Nathan - I'm very familar with the process and have worked on standards with standards orgs before. I'm not complaining about the process, the vendor prefixes or the showing off. My concern is when the showing off gets put into products without thinking. I realize that Steven Wittens is experiementing and I'm all for it. My concern is when technology demos become the next Skip Intro.

Mike - Outlook chooses to turn off the animation. They can animate, but they don't.
Monday, January 23, 2012 8:57:39 PM UTC
For some examples of truly amazing stuff done in only 1K of CSS3, check out CSS1K.com.
Monday, January 23, 2012 8:59:12 PM UTC
Flash is more expensive to develop in, and indefensibly insecure. Besides, we should already know CSS, so this means focusing more on that than spreading ourselves across more technologies.
Monday, January 23, 2012 9:07:34 PM UTC
Hanselman is going to receive one of those emails where he's been blind carbon-copied by the Silverlight product manager. :-)
Monday, January 23, 2012 9:36:19 PM UTC
Steve - ;) No, this isn't about Silverlight. It isn't even about Flash. It's just a subtle reminder to keep the user in mind.
Monday, January 23, 2012 10:24:52 PM UTC
I've been thinking this since I started investigating javascript (and CSS) vs Flash. There's no reason that javascript won't get abused just like Flash did in the wrong hands. The only difference is people won't be able to lay the blame in adobe's lap. The funny thing is javascript animations are just as CPU intensive (or more so) than Flash, with a much higher file size. They are also just as likely to be unusable on a mobile device. HTML5/css3 is only a revolution in that it will allow people to do some of the stuff that Flash did five years ago. People need to focus on usability, not what plugins you are using.
Monday, January 23, 2012 10:35:38 PM UTC
I disagree, this is .
Monday, January 23, 2012 10:38:37 PM UTC
I disagree, this is the greatest flash site in history.
(seems familiar though :-)
Monday, January 23, 2012 10:55:41 PM UTC
The Matasono link 404s. Actual link is

http://chargen.matasano.com/chargen/2009/8/27/the-security-implications-of-google-native-client.html
Monday, January 23, 2012 11:12:44 PM UTC
"People need to focus on usability, not what plugins you are using."

David - True. And Scott touches on this above.

I hear complaints all the time about how people hate Flash. Their reasoning is often illogical. Sometimes they simply have a distaste for Flash based on websites they've seen that are extraordinarily annoying. This is not unique to Flash, as you stated. We will surely be seeing plenty of annoying websites using HTML5 in the future, as well.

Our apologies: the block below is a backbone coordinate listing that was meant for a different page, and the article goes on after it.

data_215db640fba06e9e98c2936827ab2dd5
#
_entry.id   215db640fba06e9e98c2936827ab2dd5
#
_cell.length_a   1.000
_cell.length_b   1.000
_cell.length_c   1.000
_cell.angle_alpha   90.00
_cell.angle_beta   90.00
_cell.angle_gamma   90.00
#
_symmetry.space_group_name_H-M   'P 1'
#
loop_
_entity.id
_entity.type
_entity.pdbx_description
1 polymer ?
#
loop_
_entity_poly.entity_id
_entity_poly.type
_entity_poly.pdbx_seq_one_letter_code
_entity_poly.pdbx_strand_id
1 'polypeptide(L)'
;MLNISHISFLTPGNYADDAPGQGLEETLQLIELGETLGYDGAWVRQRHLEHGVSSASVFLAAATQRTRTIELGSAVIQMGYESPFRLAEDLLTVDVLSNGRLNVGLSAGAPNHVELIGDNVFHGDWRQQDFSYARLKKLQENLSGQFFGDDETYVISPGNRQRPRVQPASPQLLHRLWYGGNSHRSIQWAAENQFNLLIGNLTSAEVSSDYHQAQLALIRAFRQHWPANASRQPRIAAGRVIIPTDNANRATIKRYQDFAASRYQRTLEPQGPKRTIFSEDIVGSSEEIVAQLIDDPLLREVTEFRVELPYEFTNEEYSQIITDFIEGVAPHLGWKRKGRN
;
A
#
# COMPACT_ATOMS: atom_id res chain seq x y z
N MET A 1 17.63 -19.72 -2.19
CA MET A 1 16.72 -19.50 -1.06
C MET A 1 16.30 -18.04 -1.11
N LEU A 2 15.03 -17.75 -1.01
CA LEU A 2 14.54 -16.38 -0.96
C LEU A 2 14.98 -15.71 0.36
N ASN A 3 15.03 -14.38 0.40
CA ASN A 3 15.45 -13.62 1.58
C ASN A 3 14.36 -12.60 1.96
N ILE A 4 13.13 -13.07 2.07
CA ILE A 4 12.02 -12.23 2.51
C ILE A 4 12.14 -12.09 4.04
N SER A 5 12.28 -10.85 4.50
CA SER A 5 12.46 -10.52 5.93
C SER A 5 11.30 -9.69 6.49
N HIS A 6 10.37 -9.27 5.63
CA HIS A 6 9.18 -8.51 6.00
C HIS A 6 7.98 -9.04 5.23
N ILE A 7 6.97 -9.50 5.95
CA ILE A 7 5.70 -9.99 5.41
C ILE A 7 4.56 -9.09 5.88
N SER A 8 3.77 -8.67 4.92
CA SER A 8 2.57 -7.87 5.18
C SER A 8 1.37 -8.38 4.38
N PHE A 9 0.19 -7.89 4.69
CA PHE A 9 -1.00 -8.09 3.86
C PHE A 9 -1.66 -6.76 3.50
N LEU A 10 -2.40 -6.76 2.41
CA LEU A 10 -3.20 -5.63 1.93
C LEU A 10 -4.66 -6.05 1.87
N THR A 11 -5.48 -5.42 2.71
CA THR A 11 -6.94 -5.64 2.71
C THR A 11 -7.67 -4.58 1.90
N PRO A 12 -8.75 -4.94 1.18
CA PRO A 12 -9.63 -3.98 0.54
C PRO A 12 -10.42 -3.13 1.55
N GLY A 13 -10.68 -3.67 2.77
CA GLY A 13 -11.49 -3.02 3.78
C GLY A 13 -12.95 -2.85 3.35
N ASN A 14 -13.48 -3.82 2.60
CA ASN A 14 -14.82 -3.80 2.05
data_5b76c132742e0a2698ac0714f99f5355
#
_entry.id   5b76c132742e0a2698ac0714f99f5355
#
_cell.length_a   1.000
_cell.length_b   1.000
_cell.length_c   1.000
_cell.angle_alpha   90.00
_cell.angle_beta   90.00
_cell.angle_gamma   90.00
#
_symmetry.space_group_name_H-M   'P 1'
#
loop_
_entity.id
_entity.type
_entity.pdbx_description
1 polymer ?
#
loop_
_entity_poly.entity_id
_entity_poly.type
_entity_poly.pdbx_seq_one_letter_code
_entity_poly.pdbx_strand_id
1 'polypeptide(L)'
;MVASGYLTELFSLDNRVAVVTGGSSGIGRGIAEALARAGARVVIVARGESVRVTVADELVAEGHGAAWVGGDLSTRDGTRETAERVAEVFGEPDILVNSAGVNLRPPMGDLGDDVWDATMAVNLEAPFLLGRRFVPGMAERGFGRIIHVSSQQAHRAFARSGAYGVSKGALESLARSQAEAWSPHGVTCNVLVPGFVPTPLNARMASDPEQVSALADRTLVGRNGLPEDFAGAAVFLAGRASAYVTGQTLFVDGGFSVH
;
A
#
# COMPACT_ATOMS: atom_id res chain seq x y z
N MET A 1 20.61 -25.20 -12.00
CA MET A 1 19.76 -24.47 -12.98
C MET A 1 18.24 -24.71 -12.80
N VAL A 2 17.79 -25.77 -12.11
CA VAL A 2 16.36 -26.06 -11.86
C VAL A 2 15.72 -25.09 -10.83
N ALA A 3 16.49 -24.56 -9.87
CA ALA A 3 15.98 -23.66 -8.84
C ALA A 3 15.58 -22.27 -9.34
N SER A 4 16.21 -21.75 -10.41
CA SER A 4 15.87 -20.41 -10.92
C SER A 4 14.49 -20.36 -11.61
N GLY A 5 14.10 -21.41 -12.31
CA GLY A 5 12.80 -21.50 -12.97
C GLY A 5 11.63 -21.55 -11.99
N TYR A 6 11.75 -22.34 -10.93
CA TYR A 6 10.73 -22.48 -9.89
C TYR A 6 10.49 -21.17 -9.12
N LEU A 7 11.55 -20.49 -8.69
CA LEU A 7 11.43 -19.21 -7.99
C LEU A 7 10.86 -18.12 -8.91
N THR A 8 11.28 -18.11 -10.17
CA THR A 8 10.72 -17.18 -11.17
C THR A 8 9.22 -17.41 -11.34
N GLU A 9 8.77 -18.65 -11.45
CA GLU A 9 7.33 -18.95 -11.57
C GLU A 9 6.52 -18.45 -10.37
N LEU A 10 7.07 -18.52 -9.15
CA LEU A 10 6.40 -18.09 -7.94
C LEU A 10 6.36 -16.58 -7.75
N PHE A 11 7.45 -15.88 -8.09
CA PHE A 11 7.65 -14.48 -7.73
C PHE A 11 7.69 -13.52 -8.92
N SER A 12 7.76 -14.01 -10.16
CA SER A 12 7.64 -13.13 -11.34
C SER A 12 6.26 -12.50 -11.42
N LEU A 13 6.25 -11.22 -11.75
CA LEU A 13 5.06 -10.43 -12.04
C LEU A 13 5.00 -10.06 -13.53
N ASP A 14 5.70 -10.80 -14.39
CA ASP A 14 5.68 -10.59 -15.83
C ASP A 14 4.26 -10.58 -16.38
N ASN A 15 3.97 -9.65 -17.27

Monday, January 23, 2012 11:13:30 PM UTC
Say what you like but a plugin technology is the way to go. Users just need the plugin - I don't see this as a negative or what the big deal is. Write it once and it will work everywhere the plugin is installed. CSS, Javascript and the rest STILL have the same problem and that is each browser does it differently - what a waste of time for everyone to get a site working everywhere!
DotNetDude
Monday, January 23, 2012 11:23:52 PM UTC
DotNetDude - In a sense I agree with you. Too bad so many people disagree. I wonder how the tables would turn if the tools for developing with Flash and Silverlight were entirely free.

As it is developers like to complain that the reason they avoid Flash and Silverlight is that they're proprietary technologies. But would that really matter if the tools were free?
Monday, January 23, 2012 11:35:30 PM UTC
DotNetDude - Ah, but the whole browser is a plugin now. Chrome can update weekly if they want (and daily, as some branches do). Why update a plugin when you can update the whole browser?
Monday, January 23, 2012 11:39:05 PM UTC
It's a bit of a tangent to the actual point about the value of good design but the article about NaCl goes on to say:

"Repurposing an idea from the mid-’90s, NaCl employs a very simple trick to make native X86 programs reliably verifiable. And if you can verify an X86 program, you don’t need a layer between the program and the OS: you can just have rules, and refuse programs that break the rules."